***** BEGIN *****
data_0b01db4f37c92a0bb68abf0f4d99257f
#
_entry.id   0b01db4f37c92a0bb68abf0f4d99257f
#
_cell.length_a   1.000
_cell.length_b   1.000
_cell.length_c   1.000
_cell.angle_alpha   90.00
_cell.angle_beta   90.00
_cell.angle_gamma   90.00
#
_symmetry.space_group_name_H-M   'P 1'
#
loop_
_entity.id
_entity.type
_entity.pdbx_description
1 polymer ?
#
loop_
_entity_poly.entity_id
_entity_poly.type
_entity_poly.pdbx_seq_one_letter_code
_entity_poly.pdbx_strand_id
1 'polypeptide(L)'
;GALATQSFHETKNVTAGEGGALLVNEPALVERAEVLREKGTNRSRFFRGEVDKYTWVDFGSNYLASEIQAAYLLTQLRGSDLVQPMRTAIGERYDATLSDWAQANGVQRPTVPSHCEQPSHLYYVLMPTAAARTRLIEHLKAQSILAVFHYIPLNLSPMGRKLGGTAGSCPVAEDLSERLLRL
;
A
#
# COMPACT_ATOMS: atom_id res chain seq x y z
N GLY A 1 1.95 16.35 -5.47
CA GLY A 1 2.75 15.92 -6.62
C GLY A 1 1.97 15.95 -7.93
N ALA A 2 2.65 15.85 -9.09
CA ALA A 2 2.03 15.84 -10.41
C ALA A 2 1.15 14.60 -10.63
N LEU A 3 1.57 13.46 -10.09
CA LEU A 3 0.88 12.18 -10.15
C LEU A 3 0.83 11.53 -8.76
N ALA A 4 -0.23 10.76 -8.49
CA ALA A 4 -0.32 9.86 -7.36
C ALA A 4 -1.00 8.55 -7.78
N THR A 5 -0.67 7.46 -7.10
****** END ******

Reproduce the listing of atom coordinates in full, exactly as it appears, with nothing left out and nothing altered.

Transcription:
data_0b01db4f37c92a0bb68abf0f4d99257f
#
_entry.id   0b01db4f37c92a0bb68abf0f4d99257f
#
_cell.length_a   1.000
_cell.length_b   1.000
_cell.length_c   1.000
_cell.angle_alpha   90.00
_cell.angle_beta   90.00
_cell.angle_gamma   90.00
#
_symmetry.space_group_name_H-M   'P 1'
#
loop_
_entity.id
_entity.type
_entity.pdbx_description
1 polymer ?
#
loop_
_entity_poly.entity_id
_entity_poly.type
_entity_poly.pdbx_seq_one_letter_code
_entity_poly.pdbx_strand_id
1 'polypeptide(L)'
;GALATQSFHETKNVTAGEGGALLVNEPALVERAEVLREKGTNRSRFFRGEVDKYTWVDFGSNYLASEIQAAYLLTQLRGSDLVQPMRTAIGERYDATLSDWAQANGVQRPTVPSHCEQPSHLYYVLMPTAAARTRLIEHLKAQSILAVFHYIPLNLSPMGRKLGGTAGSCPVAEDLSERLLRL
;
A
#
# COMPACT_ATOMS: atom_id res chain seq x y z
N GLY A 1 1.95 16.35 -5.47
CA GLY A 1 2.75 15.92 -6.62
C GLY A 1 1.97 15.95 -7.93
N ALA A 2 2.65 15.85 -9.09
CA ALA A 2 2.03 15.84 -10.41
C ALA A 2 1.15 14.60 -10.63
N LEU A 3 1.57 13.46 -10.09
CA LEU A 3 0.88 12.18 -10.15
C LEU A 3 0.83 11.53 -8.76
N ALA A 4 -0.23 10.76 -8.49
CA ALA A 4 -0.32 9.86 -7.36
C ALA A 4 -1.00 8.55 -7.78
N THR A 5 -0.67 7.46 -7.10